Philanthropist Anita Choudhrie’s charity Path to Success is backing female disabled athletes on their path to Tokyo 2020 and beyond.

 

Words by Jonathan Whiley

 

 

As a little girl in India, Anita Choudhrie used to bring home stray dogs.

It was the sign of her philanthropic endeavours to come.

Matriarch of one of India’s most eminent and wealthy UK-based families, Anita established Path to Success in 2005.

The charity focuses on helping disabled women in sport by “turning inability into ability”.

Tucked into a corner table at The Thomas Cubitt on Elizabeth Street, she says: “As a little girl, I used to bring homeless dogs home and look after them.

“My mother used to be so upset and she would tell me to keep them outside. But I would put them on a terrace or in the garden area and look after them.”

 

Helping the needy

Growing up in India, there was no television. So books, family and friends were Anita’s priority.

Her grandfather was a doctor and something of an inspiration. He helped poorer people in the area by providing free medical treatment.

Now the Belgravia-based family presides over a global business empire that spans hotels, healthcare and aviation.

Most of Anita’s energy is channelled into her charity.

It started as an umbrella charity, supporting other charities working on disabilities, education and homelessness.

But top of the list was children with mental disabilities.

 

Wheelchairs

The charity also launched its own appeal, donating wheelchairs to 60 NHS hospitals in 2012.

“A couple of young patients were in hospital, immigrants from needy homes, and they didn’t have the funds to leave the hospital because they needed a particular kind of specialised wheelchair,” Anita says.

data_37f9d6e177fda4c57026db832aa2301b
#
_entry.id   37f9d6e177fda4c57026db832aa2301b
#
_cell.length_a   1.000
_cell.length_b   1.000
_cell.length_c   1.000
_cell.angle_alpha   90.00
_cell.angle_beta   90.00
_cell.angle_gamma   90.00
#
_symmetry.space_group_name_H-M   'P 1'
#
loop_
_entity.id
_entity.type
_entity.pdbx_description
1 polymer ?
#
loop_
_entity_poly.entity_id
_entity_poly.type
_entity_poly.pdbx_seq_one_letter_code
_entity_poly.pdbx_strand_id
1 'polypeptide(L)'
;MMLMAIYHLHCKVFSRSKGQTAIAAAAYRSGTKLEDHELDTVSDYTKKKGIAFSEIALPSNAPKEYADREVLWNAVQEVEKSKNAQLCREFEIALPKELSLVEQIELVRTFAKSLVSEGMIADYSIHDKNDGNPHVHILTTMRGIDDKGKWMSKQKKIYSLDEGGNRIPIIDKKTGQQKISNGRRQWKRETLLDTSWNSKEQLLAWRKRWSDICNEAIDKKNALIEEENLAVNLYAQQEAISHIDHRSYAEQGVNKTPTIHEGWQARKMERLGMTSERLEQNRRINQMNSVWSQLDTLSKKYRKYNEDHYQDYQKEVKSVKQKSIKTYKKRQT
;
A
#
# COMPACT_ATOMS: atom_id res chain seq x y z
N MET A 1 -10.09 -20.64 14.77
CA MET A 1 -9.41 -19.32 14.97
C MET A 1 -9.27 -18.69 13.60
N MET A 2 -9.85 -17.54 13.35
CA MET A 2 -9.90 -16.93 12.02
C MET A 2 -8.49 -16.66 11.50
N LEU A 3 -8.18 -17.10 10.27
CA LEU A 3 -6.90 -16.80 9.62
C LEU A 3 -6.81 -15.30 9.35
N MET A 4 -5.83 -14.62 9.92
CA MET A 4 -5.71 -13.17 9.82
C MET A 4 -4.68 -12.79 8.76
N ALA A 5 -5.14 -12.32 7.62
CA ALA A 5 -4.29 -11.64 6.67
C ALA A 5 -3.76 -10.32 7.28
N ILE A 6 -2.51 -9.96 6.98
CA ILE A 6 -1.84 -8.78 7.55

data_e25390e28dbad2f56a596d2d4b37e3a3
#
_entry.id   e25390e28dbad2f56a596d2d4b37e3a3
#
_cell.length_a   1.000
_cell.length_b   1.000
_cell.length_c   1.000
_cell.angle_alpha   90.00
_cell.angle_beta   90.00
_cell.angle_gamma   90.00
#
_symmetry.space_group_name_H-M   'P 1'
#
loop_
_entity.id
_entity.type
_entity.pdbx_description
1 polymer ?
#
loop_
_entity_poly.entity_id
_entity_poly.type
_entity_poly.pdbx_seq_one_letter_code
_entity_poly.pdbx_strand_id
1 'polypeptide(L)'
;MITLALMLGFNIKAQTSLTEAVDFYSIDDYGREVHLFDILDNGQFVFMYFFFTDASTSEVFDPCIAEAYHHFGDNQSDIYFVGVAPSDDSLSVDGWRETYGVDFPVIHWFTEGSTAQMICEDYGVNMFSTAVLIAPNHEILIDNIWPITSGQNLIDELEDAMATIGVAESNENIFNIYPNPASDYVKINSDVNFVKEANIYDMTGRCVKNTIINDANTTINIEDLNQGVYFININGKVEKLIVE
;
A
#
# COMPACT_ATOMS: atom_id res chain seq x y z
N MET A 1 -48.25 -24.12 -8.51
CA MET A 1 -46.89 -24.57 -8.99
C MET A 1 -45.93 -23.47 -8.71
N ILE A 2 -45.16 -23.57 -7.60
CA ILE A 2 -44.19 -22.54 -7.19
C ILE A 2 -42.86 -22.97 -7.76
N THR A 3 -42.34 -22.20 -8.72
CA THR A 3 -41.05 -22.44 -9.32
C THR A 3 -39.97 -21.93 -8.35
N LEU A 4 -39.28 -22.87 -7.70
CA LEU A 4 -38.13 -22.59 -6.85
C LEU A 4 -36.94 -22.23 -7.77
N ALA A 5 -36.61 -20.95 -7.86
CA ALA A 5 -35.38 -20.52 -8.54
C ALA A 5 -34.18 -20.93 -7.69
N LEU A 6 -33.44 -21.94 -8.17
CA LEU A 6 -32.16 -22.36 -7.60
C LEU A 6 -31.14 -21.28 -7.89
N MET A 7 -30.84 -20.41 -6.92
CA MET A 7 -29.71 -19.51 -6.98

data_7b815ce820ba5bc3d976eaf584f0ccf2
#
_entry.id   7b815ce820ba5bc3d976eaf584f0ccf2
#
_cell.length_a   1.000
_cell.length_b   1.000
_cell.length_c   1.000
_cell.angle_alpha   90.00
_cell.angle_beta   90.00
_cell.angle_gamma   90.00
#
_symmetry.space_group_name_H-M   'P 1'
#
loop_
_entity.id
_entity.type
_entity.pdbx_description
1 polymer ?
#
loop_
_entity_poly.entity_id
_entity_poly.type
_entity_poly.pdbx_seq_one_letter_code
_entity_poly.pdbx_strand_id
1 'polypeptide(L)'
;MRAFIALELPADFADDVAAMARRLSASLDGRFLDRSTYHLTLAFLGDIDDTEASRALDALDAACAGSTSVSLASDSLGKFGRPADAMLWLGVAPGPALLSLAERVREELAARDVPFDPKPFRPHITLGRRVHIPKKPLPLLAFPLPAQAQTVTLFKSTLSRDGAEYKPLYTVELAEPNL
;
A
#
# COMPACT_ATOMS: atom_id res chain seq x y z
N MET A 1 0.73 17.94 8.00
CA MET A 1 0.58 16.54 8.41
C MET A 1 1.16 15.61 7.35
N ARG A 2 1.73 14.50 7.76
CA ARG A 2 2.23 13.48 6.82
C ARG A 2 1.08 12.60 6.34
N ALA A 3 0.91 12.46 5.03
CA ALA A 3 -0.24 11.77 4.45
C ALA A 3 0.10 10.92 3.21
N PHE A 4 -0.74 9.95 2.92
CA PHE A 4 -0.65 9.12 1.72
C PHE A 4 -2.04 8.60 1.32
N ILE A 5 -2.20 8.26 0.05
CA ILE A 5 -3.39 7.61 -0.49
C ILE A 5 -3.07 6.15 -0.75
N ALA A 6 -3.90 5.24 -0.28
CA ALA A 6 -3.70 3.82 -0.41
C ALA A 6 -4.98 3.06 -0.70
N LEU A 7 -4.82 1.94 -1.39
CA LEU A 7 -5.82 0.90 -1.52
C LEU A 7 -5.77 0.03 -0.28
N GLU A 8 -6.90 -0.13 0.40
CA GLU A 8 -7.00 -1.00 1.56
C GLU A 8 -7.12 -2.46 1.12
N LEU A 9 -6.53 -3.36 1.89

“It was so wonderful to see this immigrant boy from South America leave the hospital and go home. He had been an extra six months in hospital because he didn’t have a wheelchair to leave.”

 

Olympics

The charity’s current campaign is focused on supporting female disabled athletes on their path to the Olympic Games in Tokyo.

Funding for wheelchair basketball club London Titans has proved fruitful with 10 GB players from the club.

But Anita says: “There has to be more support for sports and especially women athletes and Paralympians, they don’t get enough.”

Anita is also keen to talk about her Stellar Arts Foundation, established in 2008.

Based on the family’s private collection, it has more than 800 works dating from the 19th century to the present day.

“I think art is as important as jewellery, which you always keep forever and you can pass it down as heirlooms.

“We want to start a museum and I think in the next two or three years it will happen in one of the hotel properties in India,” she says.

 

Backing Belgravia

Anita has lived in Chester Square for the past seven years and her two sons, aged 41 and 37, are also in the neighbourhood.

“I love this area,” she says.

“I like it because it’s not modern like other parts of London. It’s quaint and I love that feeling of it being real England.”